JERUSALEM – President Barack Obama on Monday denied betraying Israel by not using the U.S. veto against an anti-settlement resolution at the United Nations Security Council last month.
Obama said it was his duty as president “to do what I think is right,” according to an interview he gave on Israeli television.
“I did believe it was important to send a signal and to lift up the facts that so often get buried under other news in terms of what is happening with settlements in the West Bank,” he said. “The fact of the matter is that I’m president until January 20, and I have an obligation to do what I think is right.”
Channel 2’s interviewer, Ilana Dayan, asked the president what his reaction was to Prime Minister Benjamin Netanyahu’s declaration that the measure was “shameful” and that Obama had initiated the resolution himself. Did he understand Israel’s “sense of betrayal?”
“No,” Obama replied. “I’ll be honest with you: That kind of hyperbole, those kinds of statements, don’t have a basis in fact.”
“They may work well with respect to deflecting attention from the problem of settlements,” the president continued. “They may play well with Bibi’s political base, as well as the Republican base here in the United States, but they don’t match up with the facts.”
Dayan asked Obama whether he had more surprises up his sleeve at the UN before his term is up or whether Netanyahu could sleep soundly until President-elect Donald Trump takes over on January 20.
Obama’s response was cynical: “Well, I think there’s an interesting question as to whether he’ll sleep better after January 20,” he said.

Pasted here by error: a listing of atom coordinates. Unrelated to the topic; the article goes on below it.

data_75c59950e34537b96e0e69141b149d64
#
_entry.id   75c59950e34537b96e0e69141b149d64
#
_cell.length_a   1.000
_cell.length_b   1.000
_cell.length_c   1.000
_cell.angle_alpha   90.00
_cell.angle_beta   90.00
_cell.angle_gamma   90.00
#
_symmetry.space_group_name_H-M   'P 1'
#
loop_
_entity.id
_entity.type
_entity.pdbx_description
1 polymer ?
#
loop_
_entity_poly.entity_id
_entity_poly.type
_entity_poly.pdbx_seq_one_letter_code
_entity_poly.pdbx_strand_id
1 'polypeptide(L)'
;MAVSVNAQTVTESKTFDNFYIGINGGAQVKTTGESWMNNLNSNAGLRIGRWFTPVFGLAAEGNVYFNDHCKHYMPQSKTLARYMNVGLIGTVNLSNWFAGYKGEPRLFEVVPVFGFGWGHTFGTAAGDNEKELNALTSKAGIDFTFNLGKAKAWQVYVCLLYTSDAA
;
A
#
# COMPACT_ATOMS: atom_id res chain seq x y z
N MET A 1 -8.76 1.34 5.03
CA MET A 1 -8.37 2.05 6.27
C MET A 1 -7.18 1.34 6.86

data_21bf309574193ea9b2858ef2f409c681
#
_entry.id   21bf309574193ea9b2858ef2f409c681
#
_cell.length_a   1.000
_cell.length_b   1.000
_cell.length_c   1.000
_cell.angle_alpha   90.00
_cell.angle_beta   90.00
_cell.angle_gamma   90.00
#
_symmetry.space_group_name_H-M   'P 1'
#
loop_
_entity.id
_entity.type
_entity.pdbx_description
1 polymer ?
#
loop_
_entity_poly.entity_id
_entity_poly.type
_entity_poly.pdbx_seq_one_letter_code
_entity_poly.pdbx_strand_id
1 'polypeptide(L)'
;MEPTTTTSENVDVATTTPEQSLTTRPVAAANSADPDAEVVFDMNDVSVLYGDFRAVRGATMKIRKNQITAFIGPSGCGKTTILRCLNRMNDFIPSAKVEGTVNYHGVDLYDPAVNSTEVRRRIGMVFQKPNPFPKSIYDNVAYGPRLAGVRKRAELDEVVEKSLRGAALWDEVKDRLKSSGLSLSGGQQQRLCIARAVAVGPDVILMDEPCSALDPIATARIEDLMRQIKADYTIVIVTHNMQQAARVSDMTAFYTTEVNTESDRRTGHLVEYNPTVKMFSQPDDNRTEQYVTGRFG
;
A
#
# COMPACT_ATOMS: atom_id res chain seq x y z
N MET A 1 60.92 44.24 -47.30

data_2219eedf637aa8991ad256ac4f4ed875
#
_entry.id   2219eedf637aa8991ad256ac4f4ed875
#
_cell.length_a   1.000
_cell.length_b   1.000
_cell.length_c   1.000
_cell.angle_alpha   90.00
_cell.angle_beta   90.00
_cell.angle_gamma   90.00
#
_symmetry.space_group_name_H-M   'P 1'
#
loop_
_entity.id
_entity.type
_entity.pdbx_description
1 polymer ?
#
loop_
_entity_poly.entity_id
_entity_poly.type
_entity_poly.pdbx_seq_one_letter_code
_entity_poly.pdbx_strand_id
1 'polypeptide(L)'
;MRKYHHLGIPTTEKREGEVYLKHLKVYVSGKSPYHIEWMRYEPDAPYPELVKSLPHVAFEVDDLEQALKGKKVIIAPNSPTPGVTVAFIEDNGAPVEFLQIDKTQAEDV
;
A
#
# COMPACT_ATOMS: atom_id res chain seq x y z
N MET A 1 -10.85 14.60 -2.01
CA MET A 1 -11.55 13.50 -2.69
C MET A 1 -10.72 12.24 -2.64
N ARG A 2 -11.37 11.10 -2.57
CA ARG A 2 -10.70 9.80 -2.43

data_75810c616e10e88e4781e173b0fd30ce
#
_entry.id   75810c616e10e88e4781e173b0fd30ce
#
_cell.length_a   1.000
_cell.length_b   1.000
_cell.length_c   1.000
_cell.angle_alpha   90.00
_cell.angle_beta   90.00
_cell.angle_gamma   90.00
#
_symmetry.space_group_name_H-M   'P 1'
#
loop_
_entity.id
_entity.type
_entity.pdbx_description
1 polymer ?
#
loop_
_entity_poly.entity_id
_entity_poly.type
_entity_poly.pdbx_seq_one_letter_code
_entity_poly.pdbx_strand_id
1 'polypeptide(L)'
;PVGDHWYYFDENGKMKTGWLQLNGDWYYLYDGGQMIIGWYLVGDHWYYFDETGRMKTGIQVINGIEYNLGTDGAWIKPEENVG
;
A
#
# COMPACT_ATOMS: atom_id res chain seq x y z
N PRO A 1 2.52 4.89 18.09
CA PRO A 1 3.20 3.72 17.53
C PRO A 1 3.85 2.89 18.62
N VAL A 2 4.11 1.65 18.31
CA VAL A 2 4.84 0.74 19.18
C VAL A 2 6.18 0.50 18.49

He further suggested that if Trump chooses to support Israel no matter what its policies are, the situation will only deteriorate.
“Unfettered support for Israel, and support for the Netanyahu government’s policies, no matter what they are, no matter how inimical they may be to the prospect of peace, if that’s what qualifies as a good friend, I believe we will see a worsening situation over time,” he said.
According to the report, Obama said Netanyahu had a friend in the White House for eight years but failed to recognize that fact. He also reemphasized that the U.S. has a deep commitment to the Jewish state, but added the caveat that this commitment is to an Israel that respects human rights.
Obama and Netanyahu have had a frosty relationship over the past eight years, often sparring on various issues, not least of which were settlements and the nuclear deal with Iran.